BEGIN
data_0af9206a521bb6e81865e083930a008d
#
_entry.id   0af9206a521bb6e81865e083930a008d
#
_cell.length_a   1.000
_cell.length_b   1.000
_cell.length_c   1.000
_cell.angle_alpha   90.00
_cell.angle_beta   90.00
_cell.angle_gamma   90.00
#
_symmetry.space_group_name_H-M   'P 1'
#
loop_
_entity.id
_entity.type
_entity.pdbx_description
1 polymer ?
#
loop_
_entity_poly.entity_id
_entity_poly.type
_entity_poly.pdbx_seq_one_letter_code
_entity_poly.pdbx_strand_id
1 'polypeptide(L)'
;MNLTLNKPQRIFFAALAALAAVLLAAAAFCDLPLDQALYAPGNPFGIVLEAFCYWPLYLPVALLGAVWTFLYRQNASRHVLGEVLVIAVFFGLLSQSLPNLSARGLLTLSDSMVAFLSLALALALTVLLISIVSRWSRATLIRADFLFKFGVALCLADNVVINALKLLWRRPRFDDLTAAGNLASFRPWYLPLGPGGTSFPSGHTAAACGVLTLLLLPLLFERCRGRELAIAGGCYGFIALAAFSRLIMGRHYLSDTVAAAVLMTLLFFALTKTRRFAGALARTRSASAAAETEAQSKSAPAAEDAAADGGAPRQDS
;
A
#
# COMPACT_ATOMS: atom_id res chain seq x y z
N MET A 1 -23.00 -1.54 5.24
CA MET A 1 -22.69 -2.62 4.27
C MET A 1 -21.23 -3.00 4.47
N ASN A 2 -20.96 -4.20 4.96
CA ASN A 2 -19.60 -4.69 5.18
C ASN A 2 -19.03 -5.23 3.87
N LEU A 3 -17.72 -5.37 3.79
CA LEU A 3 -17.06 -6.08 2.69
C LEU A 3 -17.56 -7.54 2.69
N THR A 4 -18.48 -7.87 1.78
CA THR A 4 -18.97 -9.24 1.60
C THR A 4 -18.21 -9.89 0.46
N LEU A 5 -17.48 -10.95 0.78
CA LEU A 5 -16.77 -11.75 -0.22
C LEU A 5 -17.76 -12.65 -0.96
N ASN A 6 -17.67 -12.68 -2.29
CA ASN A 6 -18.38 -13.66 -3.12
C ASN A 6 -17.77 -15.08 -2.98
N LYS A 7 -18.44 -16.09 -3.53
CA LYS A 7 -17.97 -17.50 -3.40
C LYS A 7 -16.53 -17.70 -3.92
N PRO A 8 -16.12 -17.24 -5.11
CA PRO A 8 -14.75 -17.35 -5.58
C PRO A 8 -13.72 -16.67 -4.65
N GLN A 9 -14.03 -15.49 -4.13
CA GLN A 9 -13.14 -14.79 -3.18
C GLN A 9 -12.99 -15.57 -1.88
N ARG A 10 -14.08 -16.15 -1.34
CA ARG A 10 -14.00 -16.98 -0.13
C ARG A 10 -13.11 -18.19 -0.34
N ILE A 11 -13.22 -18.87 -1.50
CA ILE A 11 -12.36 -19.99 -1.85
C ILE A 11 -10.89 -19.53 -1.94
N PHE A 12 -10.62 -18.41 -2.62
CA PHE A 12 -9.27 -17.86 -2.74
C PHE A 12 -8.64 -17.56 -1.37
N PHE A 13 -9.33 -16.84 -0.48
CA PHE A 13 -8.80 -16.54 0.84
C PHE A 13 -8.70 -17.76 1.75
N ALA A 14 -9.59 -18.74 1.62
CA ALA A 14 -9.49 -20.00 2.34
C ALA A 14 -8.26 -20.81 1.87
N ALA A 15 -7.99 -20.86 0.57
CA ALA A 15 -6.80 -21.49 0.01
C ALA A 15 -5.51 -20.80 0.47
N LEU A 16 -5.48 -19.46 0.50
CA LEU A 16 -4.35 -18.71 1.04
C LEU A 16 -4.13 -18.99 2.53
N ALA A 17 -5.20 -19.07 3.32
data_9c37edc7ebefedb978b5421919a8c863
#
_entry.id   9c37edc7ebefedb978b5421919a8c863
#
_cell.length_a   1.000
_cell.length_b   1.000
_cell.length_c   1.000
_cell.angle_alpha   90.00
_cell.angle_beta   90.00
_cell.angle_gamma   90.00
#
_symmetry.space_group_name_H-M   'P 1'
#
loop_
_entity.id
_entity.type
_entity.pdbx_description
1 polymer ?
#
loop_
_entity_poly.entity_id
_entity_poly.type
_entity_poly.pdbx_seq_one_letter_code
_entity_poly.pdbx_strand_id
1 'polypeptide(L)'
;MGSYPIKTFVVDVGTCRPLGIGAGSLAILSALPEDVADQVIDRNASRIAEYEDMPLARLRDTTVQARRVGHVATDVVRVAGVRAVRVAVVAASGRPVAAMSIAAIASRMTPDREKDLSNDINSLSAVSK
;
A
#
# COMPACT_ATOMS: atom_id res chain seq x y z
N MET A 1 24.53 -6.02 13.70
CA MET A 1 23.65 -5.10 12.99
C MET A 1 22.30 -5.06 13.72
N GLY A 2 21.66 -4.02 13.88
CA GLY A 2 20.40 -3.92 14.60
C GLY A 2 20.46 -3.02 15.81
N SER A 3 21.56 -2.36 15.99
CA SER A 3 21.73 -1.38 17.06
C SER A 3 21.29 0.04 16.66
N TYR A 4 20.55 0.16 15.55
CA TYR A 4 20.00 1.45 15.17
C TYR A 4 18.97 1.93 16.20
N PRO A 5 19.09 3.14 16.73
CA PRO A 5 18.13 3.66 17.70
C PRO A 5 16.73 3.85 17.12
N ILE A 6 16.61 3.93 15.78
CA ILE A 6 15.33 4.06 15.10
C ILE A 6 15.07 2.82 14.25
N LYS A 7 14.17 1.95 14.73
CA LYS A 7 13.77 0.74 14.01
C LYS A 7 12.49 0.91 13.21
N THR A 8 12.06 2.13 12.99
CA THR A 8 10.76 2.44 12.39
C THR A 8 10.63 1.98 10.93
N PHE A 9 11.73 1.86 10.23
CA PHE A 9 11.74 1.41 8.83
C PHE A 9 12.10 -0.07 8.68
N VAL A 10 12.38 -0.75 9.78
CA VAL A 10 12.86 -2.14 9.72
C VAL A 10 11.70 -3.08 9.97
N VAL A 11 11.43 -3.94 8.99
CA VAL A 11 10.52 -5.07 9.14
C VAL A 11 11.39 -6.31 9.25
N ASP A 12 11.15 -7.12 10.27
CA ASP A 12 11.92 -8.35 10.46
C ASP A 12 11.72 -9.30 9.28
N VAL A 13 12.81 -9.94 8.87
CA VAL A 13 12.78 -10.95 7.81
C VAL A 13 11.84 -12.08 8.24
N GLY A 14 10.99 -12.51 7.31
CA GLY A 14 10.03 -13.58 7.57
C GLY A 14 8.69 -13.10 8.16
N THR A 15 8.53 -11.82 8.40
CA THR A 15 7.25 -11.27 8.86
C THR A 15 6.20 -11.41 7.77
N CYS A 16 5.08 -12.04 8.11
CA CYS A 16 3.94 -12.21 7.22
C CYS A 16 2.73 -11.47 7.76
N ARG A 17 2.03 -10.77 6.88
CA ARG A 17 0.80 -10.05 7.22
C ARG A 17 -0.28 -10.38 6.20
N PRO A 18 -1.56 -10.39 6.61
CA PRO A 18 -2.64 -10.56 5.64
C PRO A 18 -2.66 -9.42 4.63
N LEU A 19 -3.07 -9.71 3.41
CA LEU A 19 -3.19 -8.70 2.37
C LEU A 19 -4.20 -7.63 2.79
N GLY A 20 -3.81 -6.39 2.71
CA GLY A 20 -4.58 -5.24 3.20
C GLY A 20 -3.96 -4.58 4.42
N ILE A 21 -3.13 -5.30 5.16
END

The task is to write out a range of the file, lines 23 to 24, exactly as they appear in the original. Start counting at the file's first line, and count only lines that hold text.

_entity_poly.pdbx_seq_one_letter_code
_entity_poly.pdbx_strand_id